An SMPS buck converter doing the same job would typically be 90% efficient, so with a 5W output you would only have 5.6W in, i.e. about 0.6A in or only 2/3rds of the input current requirement of the linear regulator, not to mention only dissipating 0.6W - 6.7 times less than the linear "equivalent".

For boost converters, there is no easy linear equivalent - SMPSs are really the only choice unless you use a special transformer or an inverter, both of which are large - inverters tend to be complex and inefficient. The design given here will run at 88% efficiency when using the recommended layout and components. If you use another PCB layout, please, please read the notes about layout carefully - they really are important. The layout I use is the result of very careful experimentation and experience - you change the design, your results will be different - I guarantee it!

The Design

For this type of SMPS, there are a few chips that can be used. Manufactures include MAXIM (MAX771, MAX1771), On Semiconductor (MC34063) and others. My preferred chip is the MAX1771, a replacement for the deprecated MAX771. This chip uses a funky pulse-width modulation (PWM) scheme to get high efficiency in a variety of configurations, and has the added benefit of in-built current limiting.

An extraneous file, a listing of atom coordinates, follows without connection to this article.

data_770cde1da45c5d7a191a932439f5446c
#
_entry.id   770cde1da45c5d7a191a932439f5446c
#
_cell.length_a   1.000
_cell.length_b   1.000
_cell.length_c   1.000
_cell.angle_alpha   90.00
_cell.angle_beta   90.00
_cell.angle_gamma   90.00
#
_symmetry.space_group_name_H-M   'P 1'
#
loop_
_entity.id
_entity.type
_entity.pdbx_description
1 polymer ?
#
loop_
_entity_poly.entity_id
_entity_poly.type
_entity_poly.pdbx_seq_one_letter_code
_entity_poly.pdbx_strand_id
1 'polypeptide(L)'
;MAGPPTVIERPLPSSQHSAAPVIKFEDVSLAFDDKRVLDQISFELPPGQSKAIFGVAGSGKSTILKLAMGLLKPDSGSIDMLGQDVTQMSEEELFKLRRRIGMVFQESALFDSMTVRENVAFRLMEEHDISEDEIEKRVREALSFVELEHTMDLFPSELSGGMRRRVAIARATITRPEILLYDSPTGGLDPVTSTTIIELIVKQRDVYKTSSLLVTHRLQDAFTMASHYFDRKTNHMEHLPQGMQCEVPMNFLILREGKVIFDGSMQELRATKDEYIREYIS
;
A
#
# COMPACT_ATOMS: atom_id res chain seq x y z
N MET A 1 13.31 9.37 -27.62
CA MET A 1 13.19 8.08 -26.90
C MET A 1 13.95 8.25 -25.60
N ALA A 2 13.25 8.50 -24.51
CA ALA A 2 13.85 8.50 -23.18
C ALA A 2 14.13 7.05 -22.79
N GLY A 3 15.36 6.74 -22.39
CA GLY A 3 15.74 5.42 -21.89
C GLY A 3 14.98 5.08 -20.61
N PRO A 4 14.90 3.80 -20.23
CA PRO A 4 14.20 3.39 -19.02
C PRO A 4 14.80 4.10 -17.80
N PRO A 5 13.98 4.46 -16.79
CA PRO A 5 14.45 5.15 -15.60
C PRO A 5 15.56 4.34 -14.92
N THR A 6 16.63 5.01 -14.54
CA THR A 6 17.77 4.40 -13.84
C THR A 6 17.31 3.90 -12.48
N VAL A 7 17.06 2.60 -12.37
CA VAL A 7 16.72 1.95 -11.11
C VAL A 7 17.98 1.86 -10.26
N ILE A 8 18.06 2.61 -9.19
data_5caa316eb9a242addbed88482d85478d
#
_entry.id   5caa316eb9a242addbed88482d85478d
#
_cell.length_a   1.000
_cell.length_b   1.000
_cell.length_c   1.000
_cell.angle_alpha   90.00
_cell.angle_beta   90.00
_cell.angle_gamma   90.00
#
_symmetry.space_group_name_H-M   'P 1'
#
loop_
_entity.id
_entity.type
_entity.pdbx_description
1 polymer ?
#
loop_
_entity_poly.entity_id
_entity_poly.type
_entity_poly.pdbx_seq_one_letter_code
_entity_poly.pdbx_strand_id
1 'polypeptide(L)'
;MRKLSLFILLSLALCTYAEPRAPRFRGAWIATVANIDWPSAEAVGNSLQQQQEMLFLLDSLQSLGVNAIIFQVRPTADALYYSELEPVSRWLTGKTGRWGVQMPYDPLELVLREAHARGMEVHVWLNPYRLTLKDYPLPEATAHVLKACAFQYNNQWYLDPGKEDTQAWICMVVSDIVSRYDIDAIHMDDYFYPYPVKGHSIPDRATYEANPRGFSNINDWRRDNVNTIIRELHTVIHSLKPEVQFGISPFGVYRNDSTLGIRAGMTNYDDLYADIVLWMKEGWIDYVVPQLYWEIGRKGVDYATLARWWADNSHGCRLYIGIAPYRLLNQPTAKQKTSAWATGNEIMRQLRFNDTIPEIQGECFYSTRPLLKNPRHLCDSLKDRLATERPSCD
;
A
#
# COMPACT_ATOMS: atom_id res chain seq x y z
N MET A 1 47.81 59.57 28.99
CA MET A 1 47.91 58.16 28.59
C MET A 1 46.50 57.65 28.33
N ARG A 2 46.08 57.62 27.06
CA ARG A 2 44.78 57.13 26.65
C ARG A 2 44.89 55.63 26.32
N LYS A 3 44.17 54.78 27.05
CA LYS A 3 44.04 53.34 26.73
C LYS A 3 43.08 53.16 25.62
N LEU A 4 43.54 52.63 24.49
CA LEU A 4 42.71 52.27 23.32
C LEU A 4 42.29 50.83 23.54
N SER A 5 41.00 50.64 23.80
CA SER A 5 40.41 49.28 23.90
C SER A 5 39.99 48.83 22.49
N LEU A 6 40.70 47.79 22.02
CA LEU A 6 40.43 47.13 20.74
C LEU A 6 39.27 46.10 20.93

The circuit diagram may look similar to the examples in the MAX1771 datasheet - it is! However, for a configuration like this, where the step-up is large, what becomes absolutely critical is component choice and board layout.

Schematic of Nixie HV PSU

Click on the above schematic to see it full size and read the notes. The source for the project is all in Eagle and available from the link on the sidebar.

The key points are: